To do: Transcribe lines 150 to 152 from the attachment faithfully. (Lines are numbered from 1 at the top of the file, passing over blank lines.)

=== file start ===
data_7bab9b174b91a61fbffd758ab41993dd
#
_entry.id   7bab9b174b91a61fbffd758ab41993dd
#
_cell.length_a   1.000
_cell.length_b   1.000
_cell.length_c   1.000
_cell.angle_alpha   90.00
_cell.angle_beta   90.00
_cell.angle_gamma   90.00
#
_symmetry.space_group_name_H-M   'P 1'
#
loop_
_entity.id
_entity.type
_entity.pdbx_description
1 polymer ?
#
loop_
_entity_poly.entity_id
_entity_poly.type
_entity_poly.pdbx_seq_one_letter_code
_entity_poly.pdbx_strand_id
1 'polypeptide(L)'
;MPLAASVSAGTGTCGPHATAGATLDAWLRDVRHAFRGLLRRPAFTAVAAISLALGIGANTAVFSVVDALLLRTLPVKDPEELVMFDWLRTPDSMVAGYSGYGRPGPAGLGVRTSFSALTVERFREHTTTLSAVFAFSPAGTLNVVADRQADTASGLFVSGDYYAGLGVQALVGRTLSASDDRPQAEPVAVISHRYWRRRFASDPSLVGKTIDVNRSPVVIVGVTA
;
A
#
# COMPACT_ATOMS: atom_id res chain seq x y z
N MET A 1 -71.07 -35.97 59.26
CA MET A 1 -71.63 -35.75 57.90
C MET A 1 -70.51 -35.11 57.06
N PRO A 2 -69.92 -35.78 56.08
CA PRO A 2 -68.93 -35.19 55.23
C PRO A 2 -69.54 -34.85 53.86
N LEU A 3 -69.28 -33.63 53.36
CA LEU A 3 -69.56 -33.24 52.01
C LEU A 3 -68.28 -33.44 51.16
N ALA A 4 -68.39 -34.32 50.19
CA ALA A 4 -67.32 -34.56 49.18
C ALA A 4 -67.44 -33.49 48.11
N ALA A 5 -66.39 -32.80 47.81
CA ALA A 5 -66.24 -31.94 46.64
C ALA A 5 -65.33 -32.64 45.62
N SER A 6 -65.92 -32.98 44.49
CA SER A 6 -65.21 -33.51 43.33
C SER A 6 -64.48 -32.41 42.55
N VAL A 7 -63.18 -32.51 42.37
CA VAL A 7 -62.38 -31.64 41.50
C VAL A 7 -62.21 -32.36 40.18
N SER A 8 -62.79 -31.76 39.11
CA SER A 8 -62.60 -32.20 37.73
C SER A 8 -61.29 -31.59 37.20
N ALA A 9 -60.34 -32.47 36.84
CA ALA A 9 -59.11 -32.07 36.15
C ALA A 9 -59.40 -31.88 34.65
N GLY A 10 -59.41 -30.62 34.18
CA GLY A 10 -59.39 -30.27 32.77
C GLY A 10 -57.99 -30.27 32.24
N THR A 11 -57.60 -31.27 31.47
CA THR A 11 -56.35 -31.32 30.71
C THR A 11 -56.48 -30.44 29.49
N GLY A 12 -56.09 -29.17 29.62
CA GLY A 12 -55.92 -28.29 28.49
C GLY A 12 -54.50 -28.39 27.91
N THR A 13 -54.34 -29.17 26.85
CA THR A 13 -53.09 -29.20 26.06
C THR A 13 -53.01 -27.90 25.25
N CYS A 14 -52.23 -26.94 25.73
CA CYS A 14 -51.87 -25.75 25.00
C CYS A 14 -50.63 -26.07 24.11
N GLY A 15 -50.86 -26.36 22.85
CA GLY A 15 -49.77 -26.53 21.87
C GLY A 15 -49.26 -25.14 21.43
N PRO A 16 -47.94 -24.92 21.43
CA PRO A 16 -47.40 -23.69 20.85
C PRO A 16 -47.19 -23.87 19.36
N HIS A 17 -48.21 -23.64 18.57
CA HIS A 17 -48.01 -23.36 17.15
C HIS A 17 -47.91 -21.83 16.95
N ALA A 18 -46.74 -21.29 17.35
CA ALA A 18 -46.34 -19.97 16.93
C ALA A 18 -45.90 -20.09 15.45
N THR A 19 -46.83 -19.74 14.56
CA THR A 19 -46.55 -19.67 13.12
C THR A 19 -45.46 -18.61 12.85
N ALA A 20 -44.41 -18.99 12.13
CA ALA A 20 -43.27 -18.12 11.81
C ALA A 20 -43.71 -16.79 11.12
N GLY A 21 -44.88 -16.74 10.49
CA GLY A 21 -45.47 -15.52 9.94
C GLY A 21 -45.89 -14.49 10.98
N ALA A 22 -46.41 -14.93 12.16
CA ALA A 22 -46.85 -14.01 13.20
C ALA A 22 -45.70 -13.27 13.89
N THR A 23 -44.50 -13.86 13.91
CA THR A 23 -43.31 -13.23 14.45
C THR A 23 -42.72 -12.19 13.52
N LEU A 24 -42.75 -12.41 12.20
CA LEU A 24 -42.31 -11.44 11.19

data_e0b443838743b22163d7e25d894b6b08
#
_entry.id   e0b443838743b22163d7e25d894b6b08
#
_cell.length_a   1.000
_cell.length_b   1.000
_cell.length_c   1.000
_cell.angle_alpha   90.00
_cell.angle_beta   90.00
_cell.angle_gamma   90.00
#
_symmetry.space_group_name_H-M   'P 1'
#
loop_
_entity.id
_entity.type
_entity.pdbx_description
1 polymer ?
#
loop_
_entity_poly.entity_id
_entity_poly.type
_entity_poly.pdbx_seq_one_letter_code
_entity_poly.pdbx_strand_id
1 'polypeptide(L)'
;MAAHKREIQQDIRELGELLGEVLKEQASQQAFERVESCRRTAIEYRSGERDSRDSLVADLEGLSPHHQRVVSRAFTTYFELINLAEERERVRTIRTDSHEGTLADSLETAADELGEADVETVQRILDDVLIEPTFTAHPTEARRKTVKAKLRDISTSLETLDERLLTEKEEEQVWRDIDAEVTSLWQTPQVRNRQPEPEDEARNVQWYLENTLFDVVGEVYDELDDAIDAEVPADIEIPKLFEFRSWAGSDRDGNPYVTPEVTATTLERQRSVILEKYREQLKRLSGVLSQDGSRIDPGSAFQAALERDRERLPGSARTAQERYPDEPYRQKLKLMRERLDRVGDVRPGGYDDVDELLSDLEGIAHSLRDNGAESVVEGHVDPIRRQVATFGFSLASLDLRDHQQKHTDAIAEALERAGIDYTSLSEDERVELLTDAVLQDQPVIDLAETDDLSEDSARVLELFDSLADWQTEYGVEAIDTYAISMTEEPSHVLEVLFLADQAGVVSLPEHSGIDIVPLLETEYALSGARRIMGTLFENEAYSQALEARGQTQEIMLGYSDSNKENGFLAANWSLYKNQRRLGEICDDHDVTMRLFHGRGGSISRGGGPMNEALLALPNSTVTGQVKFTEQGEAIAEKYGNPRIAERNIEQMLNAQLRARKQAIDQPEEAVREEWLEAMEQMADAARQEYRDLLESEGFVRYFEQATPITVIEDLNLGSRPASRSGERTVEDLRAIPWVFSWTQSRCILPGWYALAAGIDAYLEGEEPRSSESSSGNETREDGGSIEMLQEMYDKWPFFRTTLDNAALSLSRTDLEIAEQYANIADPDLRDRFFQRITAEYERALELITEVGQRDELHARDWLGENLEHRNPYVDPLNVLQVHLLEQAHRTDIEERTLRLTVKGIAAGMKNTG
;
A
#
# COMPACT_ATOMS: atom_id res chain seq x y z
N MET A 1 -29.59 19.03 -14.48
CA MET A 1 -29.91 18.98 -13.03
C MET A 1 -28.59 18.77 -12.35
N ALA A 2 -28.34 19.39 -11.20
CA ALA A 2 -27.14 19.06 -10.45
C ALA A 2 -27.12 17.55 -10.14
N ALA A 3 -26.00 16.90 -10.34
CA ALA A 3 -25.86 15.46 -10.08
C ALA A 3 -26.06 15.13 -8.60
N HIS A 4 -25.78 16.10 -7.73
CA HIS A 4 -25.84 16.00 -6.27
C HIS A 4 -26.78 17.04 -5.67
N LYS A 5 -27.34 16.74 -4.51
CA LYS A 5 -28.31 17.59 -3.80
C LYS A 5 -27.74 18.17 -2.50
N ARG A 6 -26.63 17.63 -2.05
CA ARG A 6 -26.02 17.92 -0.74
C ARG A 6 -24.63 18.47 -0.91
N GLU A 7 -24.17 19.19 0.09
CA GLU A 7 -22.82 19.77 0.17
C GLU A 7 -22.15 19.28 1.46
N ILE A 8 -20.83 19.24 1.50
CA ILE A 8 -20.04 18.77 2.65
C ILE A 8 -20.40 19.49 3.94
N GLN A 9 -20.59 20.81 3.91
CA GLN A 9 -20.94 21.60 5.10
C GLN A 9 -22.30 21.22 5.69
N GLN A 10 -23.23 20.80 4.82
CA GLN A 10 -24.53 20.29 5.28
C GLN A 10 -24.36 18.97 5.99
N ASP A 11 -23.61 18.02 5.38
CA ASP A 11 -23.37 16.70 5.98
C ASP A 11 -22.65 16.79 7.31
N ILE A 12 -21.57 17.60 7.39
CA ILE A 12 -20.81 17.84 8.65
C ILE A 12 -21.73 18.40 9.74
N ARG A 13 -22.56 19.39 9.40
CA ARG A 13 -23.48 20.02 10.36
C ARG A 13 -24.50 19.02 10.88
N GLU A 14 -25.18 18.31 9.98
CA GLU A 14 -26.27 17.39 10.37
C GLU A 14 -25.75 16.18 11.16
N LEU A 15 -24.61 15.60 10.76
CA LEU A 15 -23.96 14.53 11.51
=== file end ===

N GLU A 7 -24.17 19.19 0.09
CA GLU A 7 -22.82 19.77 0.17
C GLU A 7 -22.15 19.28 1.46